My goal for 2013 is more modest than last year. In fact that goal is exactly the same: 30,000 subscribers. Breaking this number down, it is 800 per month or 27 per day. I am already getting 20 subscribers per day on most days, so it isn’t that crazy of a number.
I ended up gaining about 5,000 new subscribers in 2012, which is more subscribers than pretty much any other travel blog has in total, save for one. Despite the number, it is still only a 33% increase and far shy of my 100% goal for last year.
A 50% increase in 2013 will still represent a big improvement over 2012.
We have to promote the newsletter more across my other channels as well as just being more diligent about sending it out.
It is entirely possible that if I do a few things correctly, I could blow past this number. I’ll just have to wait and see.
I made my goal for Facebook fans. Once I hit 30,000 fans I started testing Facebook ads and we had some success. We (Amy and I) cut off ads in December but are going to start them up again soon. The goal for 2013 is to have 125,000 Facebook Fans by the end of 2013. This amounts to 6,000 new fans per month which should be easy with smart advertising and current organic rates of growth. I’m also going to be doing more live updates this year now that I’ll have access to internet in more places (unlocked GSM phone). That type of content tends to do well.
After email, Facebook is by far my top priority. I get more engagement on Facebook than all other social platforms combined. It isn’t even close. I could probably spend all day answering questions on Facebook if I wanted to.
I should also note that another important metric isn’t just raw followers, it is engagement levels. Given the nature of Facebook, only a small percentage of people will actually see what you post. I shoot for a 5% rate of engagement, which is pretty good. People aren’t just viewing content but are actively commenting and/or sharing it with their friends.
No goals at all. I annualized out my 2 month rate of growth on Twitter. Assuming current rates of organic growth I’ll wind up with around 130,00 followers at the end of 2013. That is fine. I don’t put much effort into Twitter. Since I got Twitter verified my organic growth rate has gone up a bit, which is good enough.
I have paid almost no attention to Instagram until recently. The last few weeks I did a promoted post on Facebook to let my fans know about Instagram and that netted about 2,000 new followers. I also talked to a guy on online who has a huge Instagram following and he promoted a few of my photos which netted me several hundred more fans. I’m current sitting just below 5,000 followers. I’m not sure it is worth putting that much effort into it. I have recently tied my Instagram account with my Facebook Fan Page, which I assume will help organic growth on Instagram the more I use it.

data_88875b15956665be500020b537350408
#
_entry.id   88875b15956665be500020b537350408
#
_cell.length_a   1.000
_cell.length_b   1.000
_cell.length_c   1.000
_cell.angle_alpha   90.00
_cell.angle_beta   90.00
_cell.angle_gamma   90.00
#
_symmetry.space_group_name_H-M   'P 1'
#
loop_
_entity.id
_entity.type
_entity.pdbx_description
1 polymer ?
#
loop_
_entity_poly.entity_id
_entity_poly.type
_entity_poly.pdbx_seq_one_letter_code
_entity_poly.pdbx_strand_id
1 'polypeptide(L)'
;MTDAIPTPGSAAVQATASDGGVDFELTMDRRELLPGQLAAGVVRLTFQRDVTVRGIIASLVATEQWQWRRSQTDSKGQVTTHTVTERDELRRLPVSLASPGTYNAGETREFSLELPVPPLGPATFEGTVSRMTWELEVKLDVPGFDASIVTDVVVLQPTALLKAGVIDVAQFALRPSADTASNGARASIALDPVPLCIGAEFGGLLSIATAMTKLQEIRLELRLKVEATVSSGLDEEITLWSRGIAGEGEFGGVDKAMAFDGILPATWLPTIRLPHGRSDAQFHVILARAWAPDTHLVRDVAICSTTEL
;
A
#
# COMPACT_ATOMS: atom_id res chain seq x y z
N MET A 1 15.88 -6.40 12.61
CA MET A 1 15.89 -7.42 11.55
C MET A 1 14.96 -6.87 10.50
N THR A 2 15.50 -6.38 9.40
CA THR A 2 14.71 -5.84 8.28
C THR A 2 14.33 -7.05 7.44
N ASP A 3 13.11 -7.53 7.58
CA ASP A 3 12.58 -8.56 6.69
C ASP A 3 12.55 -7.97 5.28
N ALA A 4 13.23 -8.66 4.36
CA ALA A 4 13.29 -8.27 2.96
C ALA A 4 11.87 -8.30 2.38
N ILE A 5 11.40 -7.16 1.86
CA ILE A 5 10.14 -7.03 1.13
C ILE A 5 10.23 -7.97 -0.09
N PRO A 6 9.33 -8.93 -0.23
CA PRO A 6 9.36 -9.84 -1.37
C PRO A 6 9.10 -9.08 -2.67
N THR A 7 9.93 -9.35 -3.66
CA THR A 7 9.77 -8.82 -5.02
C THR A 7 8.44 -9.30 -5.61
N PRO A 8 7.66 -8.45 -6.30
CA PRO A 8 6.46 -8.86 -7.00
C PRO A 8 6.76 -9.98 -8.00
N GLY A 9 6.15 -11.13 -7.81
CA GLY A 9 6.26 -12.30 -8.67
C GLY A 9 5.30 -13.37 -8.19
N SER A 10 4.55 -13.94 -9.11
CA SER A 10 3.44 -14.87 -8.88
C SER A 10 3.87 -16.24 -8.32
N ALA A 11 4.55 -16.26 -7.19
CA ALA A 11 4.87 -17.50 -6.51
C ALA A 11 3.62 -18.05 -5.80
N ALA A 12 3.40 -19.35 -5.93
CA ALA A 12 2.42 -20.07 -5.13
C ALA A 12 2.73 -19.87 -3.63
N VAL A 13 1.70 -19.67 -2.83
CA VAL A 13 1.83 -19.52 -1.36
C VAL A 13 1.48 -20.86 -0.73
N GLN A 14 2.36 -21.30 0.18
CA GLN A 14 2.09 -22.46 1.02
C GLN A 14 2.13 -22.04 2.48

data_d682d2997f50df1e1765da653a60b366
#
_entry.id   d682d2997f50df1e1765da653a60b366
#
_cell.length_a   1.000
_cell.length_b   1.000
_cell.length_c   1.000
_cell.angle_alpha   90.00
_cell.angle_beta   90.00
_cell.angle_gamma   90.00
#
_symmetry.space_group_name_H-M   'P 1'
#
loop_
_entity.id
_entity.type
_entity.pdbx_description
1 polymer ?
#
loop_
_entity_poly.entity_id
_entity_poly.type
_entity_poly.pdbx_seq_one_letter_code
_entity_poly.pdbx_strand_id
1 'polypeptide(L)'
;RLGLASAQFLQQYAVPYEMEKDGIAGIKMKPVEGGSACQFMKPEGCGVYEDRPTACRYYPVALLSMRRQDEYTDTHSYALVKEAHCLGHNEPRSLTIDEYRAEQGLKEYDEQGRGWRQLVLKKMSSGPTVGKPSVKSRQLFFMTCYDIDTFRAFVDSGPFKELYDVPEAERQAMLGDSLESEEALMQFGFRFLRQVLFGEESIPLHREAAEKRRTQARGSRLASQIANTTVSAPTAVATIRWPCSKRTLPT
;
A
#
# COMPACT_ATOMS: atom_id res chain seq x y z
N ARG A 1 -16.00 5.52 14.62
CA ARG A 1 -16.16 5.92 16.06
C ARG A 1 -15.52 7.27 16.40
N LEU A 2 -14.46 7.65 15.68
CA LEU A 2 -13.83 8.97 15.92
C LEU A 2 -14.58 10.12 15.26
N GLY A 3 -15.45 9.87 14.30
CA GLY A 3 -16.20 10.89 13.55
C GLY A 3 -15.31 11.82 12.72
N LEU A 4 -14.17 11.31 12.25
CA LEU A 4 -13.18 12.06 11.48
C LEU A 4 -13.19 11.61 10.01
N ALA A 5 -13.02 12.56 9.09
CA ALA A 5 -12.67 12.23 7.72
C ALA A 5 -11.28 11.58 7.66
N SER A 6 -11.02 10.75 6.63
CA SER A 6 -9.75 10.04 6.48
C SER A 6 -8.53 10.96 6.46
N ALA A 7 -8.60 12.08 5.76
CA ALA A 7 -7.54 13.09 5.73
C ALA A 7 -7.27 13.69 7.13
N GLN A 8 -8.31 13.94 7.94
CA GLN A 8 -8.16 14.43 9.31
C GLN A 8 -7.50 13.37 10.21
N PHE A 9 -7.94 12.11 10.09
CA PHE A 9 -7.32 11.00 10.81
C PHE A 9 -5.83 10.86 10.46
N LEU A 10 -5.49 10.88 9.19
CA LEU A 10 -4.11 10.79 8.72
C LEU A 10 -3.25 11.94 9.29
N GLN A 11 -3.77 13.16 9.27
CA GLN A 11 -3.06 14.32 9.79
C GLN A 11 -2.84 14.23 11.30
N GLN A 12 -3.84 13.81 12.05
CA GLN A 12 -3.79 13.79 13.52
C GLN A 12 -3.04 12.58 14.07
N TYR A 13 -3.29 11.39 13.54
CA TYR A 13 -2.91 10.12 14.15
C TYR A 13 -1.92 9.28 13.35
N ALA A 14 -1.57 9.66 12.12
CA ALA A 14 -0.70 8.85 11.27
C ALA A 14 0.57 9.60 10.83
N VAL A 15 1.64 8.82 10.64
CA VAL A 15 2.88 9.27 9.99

I have 7,000 followers on Google+. I have no idea how or why. I get little in the way of engagement. However, there are some photographers out there who do fantastic on Google+. I’m not going to abandon it, but I’m not sure what to do with it. Maybe do more Google Hangouts. I’m open to experimenting and will welcome it if something happens, but this isn’t goal worthy.
I think I can do a LOT here. I simply haven’t bothered to do video, but this year I want to make some changes. I am basically starting at zero (112 subscribers). I have some ideas and I think that I’ll be able to develop a style that will work well, but I’ll have to test it. I will also probably need to hire some editing help, perhaps in the form of a VA. Stay tuned.
The more I think about it and the more I research people with large YouTube followings, the more important I see YouTube being. It is possible that it could be the most important thing I have listed here (but I’m not confident enough to stay that conclusively yet).
I’m going to cut down on conferences this year significantly. I’ve already finished NMX in Las Vegas. The only other ones I’m planning to attend are ITB Berlin and TBEX in Toronto. I might go to TBEX in Dublin, but that is probably it. I didn’t get much value from World Travel Market. It just isn’t set up for media. If they do speed dating at ITB, that should be more than enough to keep me busy. Those three events (ITB, TBEX, TBEX Europe) are spread far enough apart during the year that I wont feel rushed in attending them all.
I’ve had great success with my photo ebooks. I’m going to make more. They can serve as both a monetization strategy and a way to grow my audience, and if done correctly they can do both at the same time. Bigger items tend to do better than any individual blog post.
At long last, I can finally announce the destination for the 2013 Everything Everywhere Travel Photography Tour. This year we will be going to ITALY!
The tour will take place from May 11-24.
Here is a list of some of the places that we’ll be visiting:
Once again the tour will be run by the small group travel experts at G Adventures.
The goals for the tour are really simple. I hope for everyone who attends to:
Pricing information and registration will be available soon on the G Adventures website. If you are interested in attending, start setting aside May 11-24. The tour will begin in Venice and end in Rome.
I’m a big believer is setting out goals and making those goals public. I’ve done my blogging goals for several years on this site and I’m going to do it again for 2013.
My biggest goal for 2013 is to write more.
This has been a big problem for me. I often wait for my photos to get edited before I write about a place, and it often takes months to edit my photos. By the time the photos are edited I have an enormous backlog of other things I have to deal with and little gets done.
Writing is a habit. The more you write, the more you write. Moreover, the more you write, the better you will write. Like anything else, writing is a craft that improves the more you do it.
One thing I’ll be doing is writing more here, just because it is another outlet for me. I feel less pressure posting here than I do on my main site.
I’m not going to try to post every day. I’ve tried doing that over a single month and it just isn’t possible.
I also think I’ve been censoring myself too much. I’m going to go off reservation a bit on what I blog about on the main site. It will still have a world focus, but maybe not travel per se.